Monday, 18 February 2013

Muay Thai Interclub, London.

If you've been following my blog, or any of my other social sites, you should know by now that I have been doing Muay Thai! It started off for fitness but it is spiraling into all other directions! Click here to read all of my Muay Thai related blog posts.
My sister and I recently attended our first interclub which was held in Kennington, London, which was also the first time we had seen Muay Thai in action, live! We didn't participate as we are nowhere near ready but many of the other people we train with took part, and they were brilliant!!
There was about 5 hours worth of back-to-back fights (although it felt like an hour!) between people of many levels and from different gyms/countries... and it was almost hypnotic... I just couldn't take my eyes off of them!
Here is one of the many recordings I took of a random fight. This one was very good to watch although I felt that it was much rougher than the other fights!
I later learnt that with interclubs, there are lots of rules to keep it safe due to the dominant level of experience between all the fighters... which clarified why I didn't see one person use an elbow attack... because that would cause serious injury! This also explained why when a fight was just getting good, it would get stopped, and the fighters would be asked to 'tone it down'.
This is a very cheesy metaphor but I couldn't think of another way to describe Muay Thai... but, I see it as a never-ending onion...each time I am in contact with it, either at the gym, watching a video, attending a fight, I peel away another layer and it just keeps going, there is SO much for me to learn about it so please bear with me! Hopefully in a couple of years time, I will know much more about it!!
Going back to the interclub. Watching the variety of fighting styles really emphasized everything my trainer teaches us (and my sister agreed). Things we learned in our sessions, suddenly made so much more sense and I felt a lot more aware of it all. One of our bad habits is not keeping our hands up high enough, which we don't even realise we are doing until we are told to hold them higher! Watching the fights at the interclub really stressed how important this was (to block) one hit in the face was enough to send you either crashing down, strip your focus and leave you very vulnerable, and also possibly with a bleeding nose! I think I flinched every time somebody got hit in the face, I could feel the pain! It was also very nice to see a lot of the moves we are taught in class being used... some successful, some not. For example, grabbing your opponent's leg when they try to kick you, and sweeping their other leg to leave them on the floor. This was great to watch, although I remember in one of the fights, this seemed like the only thing one of the fighters could do/think of doing (and not having much luck)...I don't remember him doing much punching or kicking at all.
I also quickly realized what I liked and didn't like. I didn't like it when some of the fighters would taunt their opponent - I didn't really see any point in this for the interclub. I felt that the interclub should be used to gain experience fighting someone you most probably haven't fought before (i.e. someone not from your gym) and putting Muay Thai techniques into practice as there was never a declaration of who the winner of each fight was, or a prize....but at this stage, I don't know enough to confidently assume what interclubs should be used for, or if I am being overly sensitive!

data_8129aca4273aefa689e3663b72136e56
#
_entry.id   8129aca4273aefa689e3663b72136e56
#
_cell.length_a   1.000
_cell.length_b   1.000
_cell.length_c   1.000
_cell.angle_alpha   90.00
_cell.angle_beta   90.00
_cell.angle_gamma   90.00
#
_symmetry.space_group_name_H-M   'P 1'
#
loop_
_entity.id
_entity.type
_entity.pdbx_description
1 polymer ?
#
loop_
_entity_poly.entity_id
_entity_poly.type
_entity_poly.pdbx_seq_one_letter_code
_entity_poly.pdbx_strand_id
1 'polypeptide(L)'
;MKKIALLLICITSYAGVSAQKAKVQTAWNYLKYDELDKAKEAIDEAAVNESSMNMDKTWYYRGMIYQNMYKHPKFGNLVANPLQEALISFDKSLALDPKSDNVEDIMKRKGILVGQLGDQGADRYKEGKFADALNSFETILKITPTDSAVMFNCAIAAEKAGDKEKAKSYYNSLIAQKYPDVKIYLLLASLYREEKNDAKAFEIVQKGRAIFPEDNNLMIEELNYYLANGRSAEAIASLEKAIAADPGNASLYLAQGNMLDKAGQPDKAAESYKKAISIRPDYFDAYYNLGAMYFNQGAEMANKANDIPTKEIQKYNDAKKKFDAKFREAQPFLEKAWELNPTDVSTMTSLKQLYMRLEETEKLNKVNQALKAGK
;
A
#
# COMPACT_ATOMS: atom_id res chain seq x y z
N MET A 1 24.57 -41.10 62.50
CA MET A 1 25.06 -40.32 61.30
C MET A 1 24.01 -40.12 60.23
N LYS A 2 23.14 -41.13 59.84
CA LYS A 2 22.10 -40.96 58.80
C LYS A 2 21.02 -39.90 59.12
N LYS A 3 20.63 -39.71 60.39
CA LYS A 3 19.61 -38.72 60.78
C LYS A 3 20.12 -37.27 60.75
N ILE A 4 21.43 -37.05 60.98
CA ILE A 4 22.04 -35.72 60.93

Another thing that hit a nerve was when some fighters entered the ring and had no control whatsoever. It honestly looked like all they wanted was to hit their opponent as many times as possible (whichever way they could and most of the time just plain ol'dirty!) or to get them on their backs. It was as if they were trying to re-enact Street Fighter, and that their opponent had health points that they were desperately trying to slice away so that the fight was over. Although this was still interesting to watch, I didn't really learn anything...apart from definitely not wanting to be like that!
My sister and I could also not help to predict the 'winner' of some of the fights. At the start, we typically assumed that the fittest looking would 'win'...but how wrong we were!! Of course, fitness is so important in Muay Thai, but at the interclub, this wasn't the total truth. I can honestly say that we were very often wrong and many of the fights ended up becoming very unpredictable, which made it even more enjoyable!
In a way, I almost liked how the less-fit-looking opponent seemed to be the better fighter because it reminded me of action films where the protagonist would be confronted by someone who is perceived to be a very skilled fighter, for example, whipping his nunchuks around, pulling out a huge samurai sword or something ridiculous like that...only to be knocked out with one hit. So I guess that the main moral of that story is that yes, you can do your five million sit-ups a day and have Spartan-looking abs, but when it comes to Muay Thai, you are still going to need 100% brain power and amazing reflexes.
I think I've mentioned everything I've wanted to about the interclub now but I will be watching a proper fight soon (with elbows woo!) so look out for that post!
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